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Influence of accurate and inaccurate ‘split-time’ feedback upon 10-mile time trial cycling performance

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  Influence of accurate and inaccurate ‘split-time’ feedback upon 10-mile time trial cycling performance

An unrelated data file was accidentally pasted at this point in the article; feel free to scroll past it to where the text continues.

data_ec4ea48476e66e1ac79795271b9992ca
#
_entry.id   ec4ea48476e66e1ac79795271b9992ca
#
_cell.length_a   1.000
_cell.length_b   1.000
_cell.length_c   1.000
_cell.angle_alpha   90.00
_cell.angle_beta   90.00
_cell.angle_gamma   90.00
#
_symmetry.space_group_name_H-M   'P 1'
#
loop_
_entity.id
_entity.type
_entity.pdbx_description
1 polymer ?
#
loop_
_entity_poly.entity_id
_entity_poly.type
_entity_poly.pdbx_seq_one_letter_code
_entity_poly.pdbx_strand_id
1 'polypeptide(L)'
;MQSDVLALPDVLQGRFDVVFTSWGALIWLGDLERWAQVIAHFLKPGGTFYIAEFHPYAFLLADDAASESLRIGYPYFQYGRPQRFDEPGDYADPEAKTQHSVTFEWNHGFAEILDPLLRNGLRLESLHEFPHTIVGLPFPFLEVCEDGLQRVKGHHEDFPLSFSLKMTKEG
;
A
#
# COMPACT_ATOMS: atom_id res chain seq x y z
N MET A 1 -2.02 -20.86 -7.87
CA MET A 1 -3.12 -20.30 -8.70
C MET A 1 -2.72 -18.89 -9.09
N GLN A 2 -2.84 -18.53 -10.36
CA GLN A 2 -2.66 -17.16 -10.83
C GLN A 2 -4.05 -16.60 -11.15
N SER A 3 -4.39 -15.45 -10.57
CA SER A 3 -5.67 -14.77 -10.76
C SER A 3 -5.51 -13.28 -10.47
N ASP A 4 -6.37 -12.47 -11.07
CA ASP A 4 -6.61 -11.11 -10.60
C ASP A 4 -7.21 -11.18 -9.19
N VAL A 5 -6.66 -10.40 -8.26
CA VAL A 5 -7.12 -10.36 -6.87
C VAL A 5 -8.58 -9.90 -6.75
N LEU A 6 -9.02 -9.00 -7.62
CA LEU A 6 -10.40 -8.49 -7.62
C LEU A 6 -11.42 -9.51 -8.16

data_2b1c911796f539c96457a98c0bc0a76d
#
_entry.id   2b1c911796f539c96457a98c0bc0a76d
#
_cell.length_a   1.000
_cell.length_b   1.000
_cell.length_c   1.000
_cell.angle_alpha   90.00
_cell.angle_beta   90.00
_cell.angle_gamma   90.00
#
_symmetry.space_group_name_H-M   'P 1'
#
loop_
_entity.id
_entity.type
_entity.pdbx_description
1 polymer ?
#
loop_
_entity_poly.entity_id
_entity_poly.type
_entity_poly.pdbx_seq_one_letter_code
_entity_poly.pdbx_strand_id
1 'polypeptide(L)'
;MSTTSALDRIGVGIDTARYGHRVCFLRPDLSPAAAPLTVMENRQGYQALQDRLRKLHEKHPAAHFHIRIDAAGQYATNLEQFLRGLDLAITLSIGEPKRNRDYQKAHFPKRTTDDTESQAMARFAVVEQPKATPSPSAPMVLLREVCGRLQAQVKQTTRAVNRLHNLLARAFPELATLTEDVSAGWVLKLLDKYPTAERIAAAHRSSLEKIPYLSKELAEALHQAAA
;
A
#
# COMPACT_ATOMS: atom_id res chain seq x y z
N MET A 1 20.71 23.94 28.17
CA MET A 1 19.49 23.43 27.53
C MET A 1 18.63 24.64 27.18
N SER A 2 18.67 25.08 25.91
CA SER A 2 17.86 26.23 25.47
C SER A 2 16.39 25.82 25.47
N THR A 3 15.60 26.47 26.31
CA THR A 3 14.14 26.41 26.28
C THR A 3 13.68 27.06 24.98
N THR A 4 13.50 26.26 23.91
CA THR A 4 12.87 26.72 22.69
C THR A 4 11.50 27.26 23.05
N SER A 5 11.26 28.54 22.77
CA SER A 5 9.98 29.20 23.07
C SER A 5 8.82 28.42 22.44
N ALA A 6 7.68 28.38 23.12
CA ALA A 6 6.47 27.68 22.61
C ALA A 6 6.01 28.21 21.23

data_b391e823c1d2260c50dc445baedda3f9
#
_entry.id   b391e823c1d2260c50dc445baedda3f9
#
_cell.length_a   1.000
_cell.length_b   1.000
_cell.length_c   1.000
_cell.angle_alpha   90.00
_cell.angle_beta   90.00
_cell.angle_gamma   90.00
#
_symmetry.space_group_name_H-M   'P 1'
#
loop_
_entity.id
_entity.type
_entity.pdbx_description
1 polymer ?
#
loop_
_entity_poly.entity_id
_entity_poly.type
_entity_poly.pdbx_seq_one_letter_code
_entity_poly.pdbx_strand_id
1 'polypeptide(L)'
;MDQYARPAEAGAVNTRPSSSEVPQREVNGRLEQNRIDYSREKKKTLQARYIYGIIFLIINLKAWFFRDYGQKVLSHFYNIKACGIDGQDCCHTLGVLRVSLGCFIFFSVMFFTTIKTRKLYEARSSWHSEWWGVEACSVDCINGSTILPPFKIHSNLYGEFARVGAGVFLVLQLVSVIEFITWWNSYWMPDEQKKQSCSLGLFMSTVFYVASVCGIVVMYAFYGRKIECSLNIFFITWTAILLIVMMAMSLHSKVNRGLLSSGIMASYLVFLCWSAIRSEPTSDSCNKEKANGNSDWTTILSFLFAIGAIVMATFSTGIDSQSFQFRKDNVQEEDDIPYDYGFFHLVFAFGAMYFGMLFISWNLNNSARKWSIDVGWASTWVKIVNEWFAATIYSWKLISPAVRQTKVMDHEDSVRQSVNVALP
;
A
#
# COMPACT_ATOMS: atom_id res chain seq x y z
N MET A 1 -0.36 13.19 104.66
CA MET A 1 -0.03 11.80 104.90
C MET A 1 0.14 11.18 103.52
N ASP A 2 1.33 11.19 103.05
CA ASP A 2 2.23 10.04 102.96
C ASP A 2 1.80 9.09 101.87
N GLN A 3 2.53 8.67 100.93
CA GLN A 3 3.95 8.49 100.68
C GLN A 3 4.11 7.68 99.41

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  ORIGINAL ARTICLE Influence of accurate and inaccurate ‘split-time’ feedbackupon 10-mile time trial cycling performance Mathew G. Wilson  • Andy M. Lane  • Chris J. Beedie  • Abdulaziz Farooq Received: 20 January 2011/Accepted: 18 April 2011   Springer-Verlag 2011 Abstract  The objective of the study is to examine theimpact of accurate and inaccurate ‘split-time’ feedback upon a 10-mile time trial (TT) performance and to quantifypower output into a practically meaningful unit of varia-tion. Seven well-trained cyclists completed four random-ised bouts of a 10-mile TT on a SRM TM cycle ergometer.TTs were performed with (1) accurate performance feed-back, (2) without performance feedback, (3) and (4) falsenegative and false positive ‘split-time’ feedback showingperformance 5% slower or 5% faster than actual perfor-mance. There were no significant differences in completiontime, average power output, heart rate or blood lactatebetween the four feedback conditions. There were signifi-cantly lower (  p \ 0.001) average  _ V  O 2  (ml min - 1 ) and _ V  E (l min - 1 ) scores in the false positive (3,485  ±  596;119  ±  33) and accurate (3,471  ±  513; 117  ±  22) feed-back conditions compared to the false negative (3,753  ± 410; 127  ±  27) and blind (3,772  ±  378; 124  ±  21) feed-back conditions. Cyclists spent a greater amount of time ina ‘20 watt zone’ 10 W either side of average power in thenegative feedback condition (fastest) than the accuratefeedback (slowest) condition (39.3 vs. 32.2%,  p \ 0.05).There were no significant differences in the 10-mile TTperformance time between accurate and inaccuratefeedback conditions, despite significantly lower average _ V  O 2  and  _ V  E scores in the false positive and accuratefeedback conditions. Additionally, cycling with a smallvariation in power output (10 W either side of averagepower) produced the fastest TT. Further psycho-physio-logical research should examine the mechanism(s) whylower  _ V  O 2  and  _ V  E scores are observed when cycling in afalse positive or accurate feedback condition compared to afalse negative or blind feedback condition. Keywords  Accurate and inaccurate feedback    Pacing strategies    Cycling performance Introduction As the margins of winning continue to diminish, exercisephysiologists have been exploring pacing strategies thatutilise sport-specific technology in order to minimise anathlete’s physiological limitations. Atkinson and Brunskill(2000) define pacing as ‘the within-race distribution of work rate’, and with specific reference to cycling; poweroutput. Several researchers have examined the effect of verbal and/or informative data feedback upon cyclingperformance and their respective pacing strategy (Albertuset al. 2005; Mauger et al. 2009, 2010; Tucker and Noakes 2009; Micklewright et al. 2010). There is a general assumption, however, that negative feedback (falsely tell-ing an athlete that he/she is performing at a slower pace orcompleting a smaller distance than expected) reducesperformance; however, experimental data to prove thisconjecture is limited. Micklewright et al. (2010) investi-gated the influence of accurate (accurate and full perfor-mance feedback), blind (no performance feedback) andfalse positive feedback (deceived feedback, whereby speed Communicated by Keith Phillip George.M. G. Wilson ( & )    A. FarooqASPETAR, Sports Medicine Department,Qatar Orthopaedic and Sports Medicine Hospital,PO Box 29222, Doha, Qatare-mail: [email protected] M. Lane    C. J. BeedieSchool of Sport, Performing Arts and Leisure,University of Wolverhampton, Walsall, UK   1 3 Eur J Appl PhysiolDOI 10.1007/s00421-011-1977-1  given was 5% greater than actual speed) upon 29 well-trained cyclists over 3 bouts of 20 km cycling TT. Mic-klewright et al. found that completion time, average powerand average speed did not change among the false positivefeedback group, but importantly, their pacing strategyaltered significantly. Cyclists in the false feedback groupperformed with a lower average cadence (  p \ 0.05) andhigher power during the first 5 km. Moreover, pacingchanged among the blind feedback condition, with a fastercompletion time (35.9  ±  3.1 vs. 36.8  ±  4.4 min,  p \ 0.05)and power increases during the final 5 km.Albertus et al. (2005) provided distance feedback to 15well-trained male cyclists over four bouts of 20-km cyclingTT, during which cyclists received accurate, inaccurate andrandom distance feedback. In the inaccurate feedback TT,cyclists were deceived, being informed that they hadcompleted a kilometre when in fact the actual distance waseither shorter or longer by 250 m per km. Albertus et al.demonstrated no significant differences in completiontimes between feedback conditions, together with unalteredpacing strategies. More recently, Mauger et al. (2010)demonstrated that when cyclists receive accurate distancefeedback compared to inaccurate feedback, cyclists com-plete a 4-km time trial (TT) in a significantly faster time.Together with the investigation of informative feedback strategies upon performance, mobile cycle ergometers arenow routinely used within the laboratory and field settings,providing an additional source of information (power out-put, cadence, velocity, climatic conditions and heart rate)that assists the cyclist in selecting an optimal and sustain-able work rate in order to achieve a specific goal or out-come. However, the interpretation of such performancedata when competing maximally outdoors, such as in a10-mile TT, is problematic due to several environmentaland technological considerations. Accordingly, the major-ity of exercise physiologists working with such data willoften smooth the variable under investigation, e.g., averagepower output per unit time or distance. Indeed, the auto-matic retreat to smoothing of such data implies that fluc-tuations in data points are not meaningful, and that themean score captures the physiological ‘strain’ better. Assuch, variability in power output is often neglected as ameaningful phenomenon, and thus, is not treated as animportant source of information. Another simple, yeteffective method to analyse power data, is to ‘zone’ poweroutput per unit time (Tucker et al. 2006; Jobson et al.2009). However, these ‘zones’ have often been wideranging (around 200 W) (Ebert et al. 2006) leaving littleroom for interpretation of much smaller variances in powerdistribution (i.e. 10 W), but ones that nonetheless haveconsiderable practical meaning for the cyclist. SRM TM cranks (Ingenieurburo Schoberer, Julich, Germany) are amobile and/or laboratory-based cycle ergometer thatrecords power output, velocity and cadence every 0.5 s. Inthe present study it is proposed that the utilisation of SRM TM cranks, together with a small yet practicallymeaningful unit of variation (10 W power output zoneeither side of average power), may provide a simple andmore accurate reflection of the physiological ‘strain’ acyclist undertakes in a laboratory TT, than simplysmoothing data to a mean score.In conclusion, there has been little research that hasexamined the impact of false negative and false positive‘split-time’ feedback upon performance, thus utilisingconscious cues in well-trained cyclists who are especiallyused to dealing with such performance data. The presentstudy aimed to evaluate performance times and physio-logical variables in four different feedback conditionsduring a 10-mile cycling TT; accurate, blind, false positiveand false negative feedback. Accordingly, it was hypoth-esised that cyclists would perform a faster 10-mile TTunder accurate feedback conditions than blind, false posi-tive or false negative feedback conditions. Methods ParticipantsSeven healthy and well-trained cyclists (age; 34.1  ± 7.4 years) volunteered for the study. A full explanation of the data collection methods and risks were given to all par-ticipants and written informed consent was obtained. Thestudy received institutional ethics approval from the univer-sity at which the research was conducted. All participantsindicatedtheycycledtimetrialscompetitivelyandcompletedat least 8 h of cycle training per week. All participants hadextensiveexperienceofusingtheSRM TM cycleergometerinboth free and fixed wattage protocols (three cyclists ownedSRM TM cycle ergometers), and were well accustomed to theequipment and procedures of non-invasive and invasivephysiological assessment. Exclusion criteria included thecompletion of a cycling race or heavy training in the imme-diate48 hpriortothefirstTT.Importantly,participantsweredeceived uponrecruitment, being toldthat the purpose of theinvestigationwastostudythereliabilityofperformancetimesin10-mile TTcycling.However,oncompletionofthestudy,all participants were fully debriefed about the deception bythe senior investigator. Additionally, participants were pro-videdwithareportcontainingaccurateinformationregardingtheir performance.Time trialsParticipants completed four randomised bouts of a10-mile TT on the SRM TM ergometer with integrated HR Eur J Appl Physiol  1 3  monitoring (Polar Electro, Finland). Participants werescheduled to complete all four conditions at the same timeof day separated by a minimum 48 h, to avoid diurnal andtraining effects, within similar laboratory environmentalconditions. The cycle ergometer frame was adjusted toreplicate the precise geometry of each of the participantsTT bicycles per trial. Prior to each TT, participants wererequired to abstain from eating and drinking, except forwater, for 3 h. Participants were also not permitted toconsume food or fluid during trials, as continuous breath-by-breath gas analysis data was collected (Oxycon Pro,Jaeger, Viasys Healthcare, Germany). At 1-mile intervalsblood lactate was recorded Lactate Pro TM (KDK Corpo-ration, Kyoto, Japan, Arkray Factory Inc., KDK Corpora-tion, Shiga, Japan). Following completion of each TT,retrospective analysis of power output and cadence recor-ded every 0.5 s and  _ V  O 2 ,  _ V  CO 2 ,  _ V  E and HR recordedevery 1 s by a metabolic cart was calculated globally aswell as per mile.  Accurate feedback  In the accurate feedback condition, participants were pro-vided with full performance and physiological data;namely elapsed time, power output, distance completed,current velocity, cadence,  _ V  O 2 ,  _ V  CO 2 ,  _ V  E and lactate.  Blind feedback  In the blind feedback condition, participants were not pro-vided with any performance and physiological data, includ-ing any verbal cues. Participants were simply instructed tostart cycling and stop cycling upon completion. False positive or false negative feedback  In the false positive feedback condition, participantsreceived inaccurate time feedback at 1-mile markersshowing their performance per mile to be 5% faster thantrue values. In the false negative feedback condition, par-ticipants received inaccurate time feedback at 1-milemarkers showing their performance per mile to be 5%slower than true values. Participants were not providedwith any further performance or physiological data. As thiswas a deceptive study using cyclists with extensive expe-rience of using performance data, 5% was set as a smallertime value may not have had the desired effect upon con-scious cues to alter rider performance, whilst larger timevalues would have been instantaneously known by theriders as deceptive feedback; invalidating the protocol asthe riders would have known they were being deceived.StatisticsStatistical analysis was performed using PASW statistics(18.0). A one-way within subject analysis of variance(ANOVA) with repeated measures was used to assess theeffects of feedback condition upon cycling performanceand physiological measures. Furthermore, power outputdata was ‘zoned’ in a 20 W group, 10 W either side of average power output per feedback condition, to examinethe small variances of power output time (%) distribution.A two-way ANOVA was used to assess difference in firstand second half TT performance. Mauchly’s test was usedto assess for sphericity and in case of violation Green-house–Geisser epsilon correction was used to adjustdegrees of freedom. All data was screened for assumptionsfor ANOVA namely normality test and homogeneityof variance test. Where a significant interaction wasfound, post hoc pairwise comparisons were performed withBonferroni test. Statistical significance was accepted at  p \ 0.05. Results There were no significant differences ( F  3,24  =  0.77,  p  =  0.97) in the completion time between the four feed-back conditions (Table 1). Furthermore, first ( F  3,24  =  0.45,  p  =  0.72) and second half ( F  3,24  =  0.03,  p  =  0.99) com-pletion times were not significantly different betweenconditions. A two-way ANOVA revealed there was nosignificant effect of feedback on the either halves of the TTper condition ( F  2,10  =  0.25,  p  =  0.75). However, therewere significant differences between first and second half performances ( F  1,6  =  26.1,  p  =  0.002) (Fig. 1); moreover,no interaction effect was observed ( F  3,18  =  1.11,  p  =  0.37). There were no significant differences in averagepower output ( F  3  =  1.91,  p [ 0.05), heart rate ( F  3  =  0.52,  p [ 0.05), or blood lactate ( F  3  =  1.05,  p [ 0.05) betweenthe four feedback conditions. There was, however, signif-icantly lower average  _ V  O 2  and  _ V  E scores (  p \ 0.001) inthe false positive and accurate feedback conditions com-pared to the false negative and blind feedback conditions(Table 1).When power output distribution was combined as a‘20 watt zone’ 10 W either side of average power(Table 2), cyclists spent a significantly greater amount of time in this ‘combined zone’ in the negative feedback condition than the accurate feedback condition (39.3 vs.32.2%,  p \ 0.05). Furthermore, the negative feedback condition demonstrated the smallest fluctuation in poweroutput distribution. Eur J Appl Physiol  1 3  Discussion The aim of the present study was to evaluate the influenceof accurate and inaccurate ‘split-time’ feedback upon10-mile TT cycling performance in well-trained malecyclists. It was hypothesised that cyclists would perform afaster 10-mile TT under accurate feedback conditions thanwhen compared to blind, false positive or false negativefeedback conditions. Accordingly, the hypothesis is rejected,as there were no significant differences in completion timebetween the four feedback conditions.Findings from the present study are not consistent withMauger et al.’s (2010) observation that the provision of accurate feedback enhances TT performance. However, thepresent study cannot conclude on the usefulness of positiveor negative feedback upon performance. Whilst completiontime, average power output, cadence, HR and Bla weresimilar between these two conditions,  _ V  O 2  and  _ V  E weresignificantly reduced during the positive feedback condi-tion. However, the difference in completion time betweenthe two conditions was only 1.4 s (0.13%), and whilst thefalse positive feedback condition was associated with asignificant reduction in oxygen consumption throughoutthe TT, it was the false negative condition that demon-strated a reduced power output fluctuation 10 W either sideof average power. Thus, the individual contribution of either a reduced power output fluctuation or reduced oxy-gen consumption during 10-mile TT performance isunclear at this stage, with both seemingly offering benefitstowards performance.There is limited physiological understanding for themechanisms behind the reduced metabolic ‘strain’ underfalse positive and accurate feedback conditions. Interdis-ciplinary sport scientists have observed that false positivebeliefs associated with the administration of placebosimproves performance in the majority of experimentalparticipants (Beedie and Foad 2009); however, the exactmechanism for this performance improvement outside of psychological parameters (emotional intelligence, motiva-tion and arousal, pleasant and unpleasant emotion, self efficacy, and self belief) are still limited. Exercise psy-chologists have consistently demonstrated substantialdecrements in blood glucose and increases in metabolic Table 1  Performance and physiological data per feedback conditionFalse negative False positive Blind AccurateTT completion time (s) 1,533  ±  62(1,425–1,600)1,535  ±  61(1,430–1,620)1,542  ±  56(1,466–1,620)1,547  ±  73(1,464–1,679)Completion time differencefrom fastest TT in s (%)– 1.4 (0.13) 8.7 (0.57) 14.3 (0.92)HR (bpm) 167  ±  15 (134–191) 168  ±  14 (138–191) 168  ±  15 (135––191) 170  ±  15 (132–201) _ V  O 2  (ml min - 1 ) 3,753  ±  410(3,034–4,668)3,485  ±  596*(2,177–4,665)3,772  ±  378(3,062–4,796)3,471  ±  513*(2,537–4,449) _ V  E (l min - 1 ) 127  ±  27 (95–194) 119  ±  33* (71–181) 124  ±  21 (91–182) 117  ±  22* (78–172)Bla (mmol) 9.7  ±  2.4 (0.8–15.7) 8.9  ±  2.7 (1.6–13.9) 9.3  ±  2.8 (3.2–16.2) 9  ±  2.9 (3.2–13.9)Watts (W) 243  ±  27 (199–293) 244  ±  23 (210–298) 243  ±  24 (204–287) 252  ±  22 (216–288)RPM 99.9  ±  4.4 (0–117) 100.4  ±  5.8 (0–127) 100  ±  5.4 (0–132) 100.2  ±  5.7 (0–119)Values are expressed as mean  ±  SD and (range), or time difference and (%) TT   time trial,  HR  heart rate,  _ V  O 2  volume of oxygen,  _ V  E volume expired,  Bla  blood lactate,  RPM   revolutions per minute* Significantly different from false negative and blind feedback conditions (  p \ 0.001) Fig. 1  First and second half performances per feedback condition Table 2  Zoned time percentage power distributionCondition(fastest toslowest) \ - 10 Wbelow averagepower (%) [ - 10 or \ ? 10either side of average power (%) [ ? 10 Wabove averagepower (%)False negative 36.8 39.3* 23.8False positive 41.9 33.7 24.5Blind 38.2 37.2 24.6Accurate 40.6 32.2 27.2* Significantly different than accurate feedback condition (  p \ 0.05)Eur J Appl Physiol  1 3  strain (  _ V  O 2  and HR) (Gailliot et al. 2007) in individualswho are attempting to regulate conscious and unconsciousemotion(s) (Baumeister et al. 2011). Since negative emo-tions are likely associated with negative beliefs aboutcurrent performance status (such as in the false negativeand blind feedback TT conditions), it is theoretically pos-sible that in order to maintain TT performance togetherwith the effortful process of emotion regulation induced bythese two feedback conditions (Muraven and Baumeister2000), an increase in metabolic strain is likely to occur.The present study gave ‘split-time’ performance feed-back, and differing pacing strategies in the blind andinaccurate feedback conditions were observed compared tothe accurate feedback condition, in which second half performances were significantly slower than first half (Fig. 1). However, the reduction in second half perfor-mance did not impact upon overall completion timebetween the deceived conditions, with all three producingnon-significant 10-mile TT completion times. Conse-quently, the present study does not support the notion thataccurate feedback enhances work rate thus producing afaster performance, or that false negative feedback reduceswork rate and thus produces a slower performance.The reduced power variation observed in the negativefeedback condition supports the notion that variation inpower output during a 10-mile TT should be minimal.Atkinson et al’s. (2007) review of optimal pacing strategiesfor road cycling, concluded that when variable conditionsof road gradient and wind velocity do not vary (as in alaboratory), power output should not vary. However, thepresent study also found conflicting data for the beneficialuse of cycling power ergometers. When power outputdistribution was combined as a ‘20 watt zone’ 10 W eitherside of average power, cyclists spent a significantly greateramount of time in this ‘combined zone’ in the negativefeedback condition than the accurate feedback condition(39.3 vs. 32.2%,  p \ 0.05), thus demonstrating a smootherpower curve than the accurate feedback condition. Con-tradictorily, however, only the accurate feedback conditionproduced matching split times for first and second half TTperformances, demonstrating that despite a increasedcompletion time than all other feedback conditions, mobilecycling ergometers may allow a cyclist to develop asmoother power output (similar to that observed in thenegative feedback condition) through training, enhancingoverall TT performance. Limitations The number of cyclists recruited was relatively small andwhilst each participant cycled for a minimum of 8 h perweek, the cyclists were not of true-elite TT standard. Theprotocol did not complete a test–retest per feedback con-dition. There are clear ethical concerns when deceivingpeople for a long time and having multiple measures oneach condition would do this. It is recognised that forscientific accuracy, all feedback conditions should berepeated several times to ensure accuracy of data. How-ever, getting competitive cyclists to return to the laboratoryfor a further four occasions was not possible; hence thestudy looked for brevity. It is interesting to note that thestudy demonstrated no learning affect by the non-signifi-cant difference in performance time between feedback conditions. Future interdisciplinary work should look toquantify other mechanistic causes for the non-improve-ments in performance with either accurate or deceptivefeedback. These mechanisms may include physiologicalafferents (glucose, insulin, direct muscle temperature,ATP), psychological (emotional intelligence, arousal,motivation, exercise disassociation), and neurophysiologi-cal (neural firing patterns and frequencies). Furthermore,despite cost limitations, anticipatory and pacing researchshould look to utilise other scientific techniques such asmulti-muscle electromyography, positron emission tomogra-phy and functional magnetic resonance imaging. Conclusion In conclusion, there were no significant differences in10-mile TT performance time between accurate and inac-curate feedback conditions. However, the provision of falsepositive feedback produced a comparable completion timeto false negative feedback, but was associated with a sig-nificantly reduced metabolic ‘strain’. Further psycho-physiological research should look to examine the mech-anism(s) why lower  _ V  O 2  and  _ V  E scores are observed whencycling in a false positive or accurate feedback conditioncompared to a false negative or blind feedback condition.Finally, a smooth power curve 10 W on either side of average power produced the fastest TT. Cyclists shouldutilise mobile cycle ergometers to train and develop theirability to cycle is a smooth fashion, optimising 10-mile TTperformance. Acknowledgments  The support of the Economic and SocialResearch Council (ESRC) UK is gratefully acknowledged (RES-060-25-0044: ‘‘Emotion regulation of others and self’’ [EROS]). References Albertus Y, Tucker R, St Clair Gibson A, Lambert EV, Hampson DB,Noakes TD (2005) Effect of distance feedback on pacingstrategy and perceived exertion during cycling. Med Sci SportsExerc 37(3):461–468Eur J Appl Physiol  1 3